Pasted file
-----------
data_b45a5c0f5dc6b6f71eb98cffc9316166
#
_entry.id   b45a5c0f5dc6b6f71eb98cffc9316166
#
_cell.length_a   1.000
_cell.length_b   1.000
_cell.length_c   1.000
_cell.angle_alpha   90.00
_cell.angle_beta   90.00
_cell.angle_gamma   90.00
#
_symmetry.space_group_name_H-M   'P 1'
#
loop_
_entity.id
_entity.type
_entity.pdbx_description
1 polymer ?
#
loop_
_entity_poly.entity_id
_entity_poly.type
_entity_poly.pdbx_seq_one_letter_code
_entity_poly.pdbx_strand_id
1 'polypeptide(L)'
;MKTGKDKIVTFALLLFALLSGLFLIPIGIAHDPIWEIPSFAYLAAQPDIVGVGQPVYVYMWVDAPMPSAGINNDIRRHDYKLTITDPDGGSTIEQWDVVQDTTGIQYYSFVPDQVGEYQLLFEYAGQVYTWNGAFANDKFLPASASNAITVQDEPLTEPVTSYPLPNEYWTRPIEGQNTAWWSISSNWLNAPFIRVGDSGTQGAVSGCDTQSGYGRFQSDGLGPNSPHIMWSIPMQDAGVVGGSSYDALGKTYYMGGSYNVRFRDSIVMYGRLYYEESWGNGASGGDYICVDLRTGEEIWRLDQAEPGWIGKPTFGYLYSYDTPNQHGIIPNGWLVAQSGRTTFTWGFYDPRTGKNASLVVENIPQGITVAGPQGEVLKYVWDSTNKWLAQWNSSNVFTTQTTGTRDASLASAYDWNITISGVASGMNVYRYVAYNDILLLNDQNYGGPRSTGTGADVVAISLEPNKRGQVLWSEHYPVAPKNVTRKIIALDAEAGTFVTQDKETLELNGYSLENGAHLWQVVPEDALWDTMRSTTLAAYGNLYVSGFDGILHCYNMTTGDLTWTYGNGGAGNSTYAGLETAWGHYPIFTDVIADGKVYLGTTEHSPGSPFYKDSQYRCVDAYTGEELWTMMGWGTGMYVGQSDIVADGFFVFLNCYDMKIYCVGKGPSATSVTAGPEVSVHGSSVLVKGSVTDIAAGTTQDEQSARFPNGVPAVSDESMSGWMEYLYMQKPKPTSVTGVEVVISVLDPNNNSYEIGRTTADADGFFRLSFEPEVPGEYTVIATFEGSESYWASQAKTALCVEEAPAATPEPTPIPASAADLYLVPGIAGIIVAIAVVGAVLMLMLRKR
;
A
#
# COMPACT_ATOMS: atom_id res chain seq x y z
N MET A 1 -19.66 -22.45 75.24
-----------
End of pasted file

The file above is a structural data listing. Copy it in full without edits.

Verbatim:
data_b45a5c0f5dc6b6f71eb98cffc9316166
#
_entry.id   b45a5c0f5dc6b6f71eb98cffc9316166
#
_cell.length_a   1.000
_cell.length_b   1.000
_cell.length_c   1.000
_cell.angle_alpha   90.00
_cell.angle_beta   90.00
_cell.angle_gamma   90.00
#
_symmetry.space_group_name_H-M   'P 1'
#
loop_
_entity.id
_entity.type
_entity.pdbx_description
1 polymer ?
#
loop_
_entity_poly.entity_id
_entity_poly.type
_entity_poly.pdbx_seq_one_letter_code
_entity_poly.pdbx_strand_id
1 'polypeptide(L)'
;MKTGKDKIVTFALLLFALLSGLFLIPIGIAHDPIWEIPSFAYLAAQPDIVGVGQPVYVYMWVDAPMPSAGINNDIRRHDYKLTITDPDGGSTIEQWDVVQDTTGIQYYSFVPDQVGEYQLLFEYAGQVYTWNGAFANDKFLPASASNAITVQDEPLTEPVTSYPLPNEYWTRPIEGQNTAWWSISSNWLNAPFIRVGDSGTQGAVSGCDTQSGYGRFQSDGLGPNSPHIMWSIPMQDAGVVGGSSYDALGKTYYMGGSYNVRFRDSIVMYGRLYYEESWGNGASGGDYICVDLRTGEEIWRLDQAEPGWIGKPTFGYLYSYDTPNQHGIIPNGWLVAQSGRTTFTWGFYDPRTGKNASLVVENIPQGITVAGPQGEVLKYVWDSTNKWLAQWNSSNVFTTQTTGTRDASLASAYDWNITISGVASGMNVYRYVAYNDILLLNDQNYGGPRSTGTGADVVAISLEPNKRGQVLWSEHYPVAPKNVTRKIIALDAEAGTFVTQDKETLELNGYSLENGAHLWQVVPEDALWDTMRSTTLAAYGNLYVSGFDGILHCYNMTTGDLTWTYGNGGAGNSTYAGLETAWGHYPIFTDVIADGKVYLGTTEHSPGSPFYKDSQYRCVDAYTGEELWTMMGWGTGMYVGQSDIVADGFFVFLNCYDMKIYCVGKGPSATSVTAGPEVSVHGSSVLVKGSVTDIAAGTTQDEQSARFPNGVPAVSDESMSGWMEYLYMQKPKPTSVTGVEVVISVLDPNNNSYEIGRTTADADGFFRLSFEPEVPGEYTVIATFEGSESYWASQAKTALCVEEAPAATPEPTPIPASAADLYLVPGIAGIIVAIAVVGAVLMLMLRKR
;
A
#
# COMPACT_ATOMS: atom_id res chain seq x y z
N MET A 1 -19.66 -22.45 75.24